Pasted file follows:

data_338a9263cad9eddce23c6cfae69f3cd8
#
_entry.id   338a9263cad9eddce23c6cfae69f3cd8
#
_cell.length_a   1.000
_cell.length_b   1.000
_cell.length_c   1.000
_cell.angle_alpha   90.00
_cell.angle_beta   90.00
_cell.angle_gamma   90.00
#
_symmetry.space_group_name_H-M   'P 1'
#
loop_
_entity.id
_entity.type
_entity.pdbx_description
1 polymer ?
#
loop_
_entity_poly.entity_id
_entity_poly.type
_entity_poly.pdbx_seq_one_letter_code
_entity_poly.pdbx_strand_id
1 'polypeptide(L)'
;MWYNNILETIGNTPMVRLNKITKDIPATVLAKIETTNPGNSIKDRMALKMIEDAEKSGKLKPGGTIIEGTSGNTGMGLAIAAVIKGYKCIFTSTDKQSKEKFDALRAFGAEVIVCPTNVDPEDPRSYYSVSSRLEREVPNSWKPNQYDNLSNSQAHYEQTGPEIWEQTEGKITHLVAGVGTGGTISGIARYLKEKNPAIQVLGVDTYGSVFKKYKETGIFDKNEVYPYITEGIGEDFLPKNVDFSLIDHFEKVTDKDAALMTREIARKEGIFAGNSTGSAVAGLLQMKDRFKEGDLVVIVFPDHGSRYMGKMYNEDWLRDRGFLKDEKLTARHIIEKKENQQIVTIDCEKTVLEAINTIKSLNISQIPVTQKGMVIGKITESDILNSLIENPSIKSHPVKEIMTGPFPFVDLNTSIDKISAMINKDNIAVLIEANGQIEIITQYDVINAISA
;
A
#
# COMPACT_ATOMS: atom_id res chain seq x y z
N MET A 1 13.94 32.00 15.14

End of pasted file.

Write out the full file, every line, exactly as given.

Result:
data_338a9263cad9eddce23c6cfae69f3cd8
#
_entry.id   338a9263cad9eddce23c6cfae69f3cd8
#
_cell.length_a   1.000
_cell.length_b   1.000
_cell.length_c   1.000
_cell.angle_alpha   90.00
_cell.angle_beta   90.00
_cell.angle_gamma   90.00
#
_symmetry.space_group_name_H-M   'P 1'
#
loop_
_entity.id
_entity.type
_entity.pdbx_description
1 polymer ?
#
loop_
_entity_poly.entity_id
_entity_poly.type
_entity_poly.pdbx_seq_one_letter_code
_entity_poly.pdbx_strand_id
1 'polypeptide(L)'
;MWYNNILETIGNTPMVRLNKITKDIPATVLAKIETTNPGNSIKDRMALKMIEDAEKSGKLKPGGTIIEGTSGNTGMGLAIAAVIKGYKCIFTSTDKQSKEKFDALRAFGAEVIVCPTNVDPEDPRSYYSVSSRLEREVPNSWKPNQYDNLSNSQAHYEQTGPEIWEQTEGKITHLVAGVGTGGTISGIARYLKEKNPAIQVLGVDTYGSVFKKYKETGIFDKNEVYPYITEGIGEDFLPKNVDFSLIDHFEKVTDKDAALMTREIARKEGIFAGNSTGSAVAGLLQMKDRFKEGDLVVIVFPDHGSRYMGKMYNEDWLRDRGFLKDEKLTARHIIEKKENQQIVTIDCEKTVLEAINTIKSLNISQIPVTQKGMVIGKITESDILNSLIENPSIKSHPVKEIMTGPFPFVDLNTSIDKISAMINKDNIAVLIEANGQIEIITQYDVINAISA
;
A
#
# COMPACT_ATOMS: atom_id res chain seq x y z
N MET A 1 13.94 32.00 15.14